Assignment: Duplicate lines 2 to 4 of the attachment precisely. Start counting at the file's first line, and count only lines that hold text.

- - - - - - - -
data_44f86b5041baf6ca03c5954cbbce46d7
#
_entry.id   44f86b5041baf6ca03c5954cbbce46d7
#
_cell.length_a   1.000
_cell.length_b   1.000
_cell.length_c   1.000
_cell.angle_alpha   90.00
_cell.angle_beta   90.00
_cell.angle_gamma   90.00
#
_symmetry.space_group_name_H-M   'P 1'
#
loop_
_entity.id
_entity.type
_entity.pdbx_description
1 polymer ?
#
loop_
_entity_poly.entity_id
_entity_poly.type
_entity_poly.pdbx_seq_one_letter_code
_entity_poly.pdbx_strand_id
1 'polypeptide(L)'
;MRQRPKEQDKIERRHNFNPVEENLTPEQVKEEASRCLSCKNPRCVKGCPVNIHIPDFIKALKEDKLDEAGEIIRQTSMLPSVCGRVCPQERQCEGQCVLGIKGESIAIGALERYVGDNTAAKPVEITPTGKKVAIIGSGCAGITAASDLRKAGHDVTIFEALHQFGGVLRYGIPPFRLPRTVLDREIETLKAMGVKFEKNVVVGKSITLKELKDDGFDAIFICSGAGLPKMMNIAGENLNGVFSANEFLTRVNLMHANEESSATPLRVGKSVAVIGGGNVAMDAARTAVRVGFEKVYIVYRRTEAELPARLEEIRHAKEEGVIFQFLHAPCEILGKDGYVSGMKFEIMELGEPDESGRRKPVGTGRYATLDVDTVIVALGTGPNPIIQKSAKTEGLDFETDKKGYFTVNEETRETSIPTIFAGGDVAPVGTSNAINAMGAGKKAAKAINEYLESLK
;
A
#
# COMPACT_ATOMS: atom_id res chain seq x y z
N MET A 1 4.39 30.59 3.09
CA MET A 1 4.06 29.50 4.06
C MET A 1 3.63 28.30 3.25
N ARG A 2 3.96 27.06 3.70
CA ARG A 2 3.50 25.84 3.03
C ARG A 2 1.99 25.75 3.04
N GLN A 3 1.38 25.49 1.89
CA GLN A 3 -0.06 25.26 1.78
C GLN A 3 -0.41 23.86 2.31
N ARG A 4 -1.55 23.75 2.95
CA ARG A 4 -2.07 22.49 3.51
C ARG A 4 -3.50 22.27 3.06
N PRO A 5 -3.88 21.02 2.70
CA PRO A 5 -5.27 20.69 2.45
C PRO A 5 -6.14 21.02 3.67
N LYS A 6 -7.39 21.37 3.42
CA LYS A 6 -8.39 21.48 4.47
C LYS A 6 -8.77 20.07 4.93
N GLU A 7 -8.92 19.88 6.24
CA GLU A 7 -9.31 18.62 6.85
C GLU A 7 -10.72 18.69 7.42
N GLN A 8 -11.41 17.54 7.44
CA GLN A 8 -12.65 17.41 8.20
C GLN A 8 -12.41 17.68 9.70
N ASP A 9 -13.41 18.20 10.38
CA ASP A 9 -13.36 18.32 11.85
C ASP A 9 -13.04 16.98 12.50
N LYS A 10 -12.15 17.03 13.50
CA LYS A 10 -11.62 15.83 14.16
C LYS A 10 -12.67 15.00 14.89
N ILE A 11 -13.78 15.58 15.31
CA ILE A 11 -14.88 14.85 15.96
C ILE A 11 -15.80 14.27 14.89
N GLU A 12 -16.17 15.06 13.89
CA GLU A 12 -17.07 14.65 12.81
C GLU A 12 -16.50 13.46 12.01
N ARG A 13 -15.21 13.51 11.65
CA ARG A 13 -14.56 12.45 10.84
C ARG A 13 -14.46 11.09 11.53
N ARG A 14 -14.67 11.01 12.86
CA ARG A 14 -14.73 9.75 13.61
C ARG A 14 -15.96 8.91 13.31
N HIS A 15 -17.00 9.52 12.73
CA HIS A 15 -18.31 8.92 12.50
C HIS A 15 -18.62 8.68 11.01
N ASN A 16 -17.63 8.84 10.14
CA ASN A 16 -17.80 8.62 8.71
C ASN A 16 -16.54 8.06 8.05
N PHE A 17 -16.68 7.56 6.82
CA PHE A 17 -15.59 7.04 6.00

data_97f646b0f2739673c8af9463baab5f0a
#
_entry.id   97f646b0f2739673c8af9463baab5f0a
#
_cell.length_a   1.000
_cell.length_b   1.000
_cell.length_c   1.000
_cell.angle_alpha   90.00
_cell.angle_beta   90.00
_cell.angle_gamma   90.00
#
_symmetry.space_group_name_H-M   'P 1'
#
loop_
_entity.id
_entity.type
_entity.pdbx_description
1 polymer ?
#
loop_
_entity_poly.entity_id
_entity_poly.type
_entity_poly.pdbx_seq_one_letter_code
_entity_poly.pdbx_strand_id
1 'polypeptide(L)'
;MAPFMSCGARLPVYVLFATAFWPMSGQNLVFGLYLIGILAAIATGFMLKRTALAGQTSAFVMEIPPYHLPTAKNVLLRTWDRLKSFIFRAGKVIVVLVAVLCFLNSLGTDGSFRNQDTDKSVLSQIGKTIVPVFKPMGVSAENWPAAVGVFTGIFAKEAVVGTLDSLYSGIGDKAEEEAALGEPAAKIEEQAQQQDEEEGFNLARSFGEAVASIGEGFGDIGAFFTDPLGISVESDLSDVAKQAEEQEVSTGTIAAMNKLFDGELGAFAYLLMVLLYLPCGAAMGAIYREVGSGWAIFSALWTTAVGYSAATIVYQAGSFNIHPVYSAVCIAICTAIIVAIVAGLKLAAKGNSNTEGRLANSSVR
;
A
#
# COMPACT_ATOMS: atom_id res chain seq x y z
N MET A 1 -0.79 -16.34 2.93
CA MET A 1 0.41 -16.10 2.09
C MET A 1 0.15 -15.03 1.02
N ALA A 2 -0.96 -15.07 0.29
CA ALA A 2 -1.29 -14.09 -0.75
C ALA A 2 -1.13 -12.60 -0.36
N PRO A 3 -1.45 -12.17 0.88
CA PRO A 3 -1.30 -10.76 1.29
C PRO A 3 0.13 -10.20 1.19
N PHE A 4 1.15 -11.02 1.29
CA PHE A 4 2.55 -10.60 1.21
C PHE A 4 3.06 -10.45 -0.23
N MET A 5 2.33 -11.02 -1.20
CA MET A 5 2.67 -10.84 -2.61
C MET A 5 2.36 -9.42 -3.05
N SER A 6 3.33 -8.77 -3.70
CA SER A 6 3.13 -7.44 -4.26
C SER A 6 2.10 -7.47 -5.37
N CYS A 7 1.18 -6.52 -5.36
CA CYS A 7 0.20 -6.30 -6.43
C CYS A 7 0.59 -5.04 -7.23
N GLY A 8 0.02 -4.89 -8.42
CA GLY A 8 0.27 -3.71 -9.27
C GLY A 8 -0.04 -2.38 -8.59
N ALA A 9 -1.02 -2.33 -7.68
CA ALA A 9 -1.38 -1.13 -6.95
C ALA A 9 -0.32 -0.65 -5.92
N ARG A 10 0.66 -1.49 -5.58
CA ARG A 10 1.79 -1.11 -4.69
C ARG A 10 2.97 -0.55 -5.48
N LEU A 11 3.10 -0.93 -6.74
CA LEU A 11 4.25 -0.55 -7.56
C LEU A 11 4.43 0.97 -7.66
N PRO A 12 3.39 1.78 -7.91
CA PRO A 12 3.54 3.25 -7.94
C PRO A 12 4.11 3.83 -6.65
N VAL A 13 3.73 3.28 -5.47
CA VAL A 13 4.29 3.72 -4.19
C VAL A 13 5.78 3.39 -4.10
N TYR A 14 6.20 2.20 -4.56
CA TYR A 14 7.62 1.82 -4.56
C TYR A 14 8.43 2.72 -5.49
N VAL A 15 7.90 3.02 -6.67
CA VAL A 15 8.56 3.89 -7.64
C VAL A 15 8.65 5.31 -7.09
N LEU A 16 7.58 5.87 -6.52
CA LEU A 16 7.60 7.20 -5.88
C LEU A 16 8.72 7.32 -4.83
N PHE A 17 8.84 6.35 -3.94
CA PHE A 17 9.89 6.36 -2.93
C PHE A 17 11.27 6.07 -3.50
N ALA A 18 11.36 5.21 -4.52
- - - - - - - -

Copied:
#
_entry.id   44f86b5041baf6ca03c5954cbbce46d7
#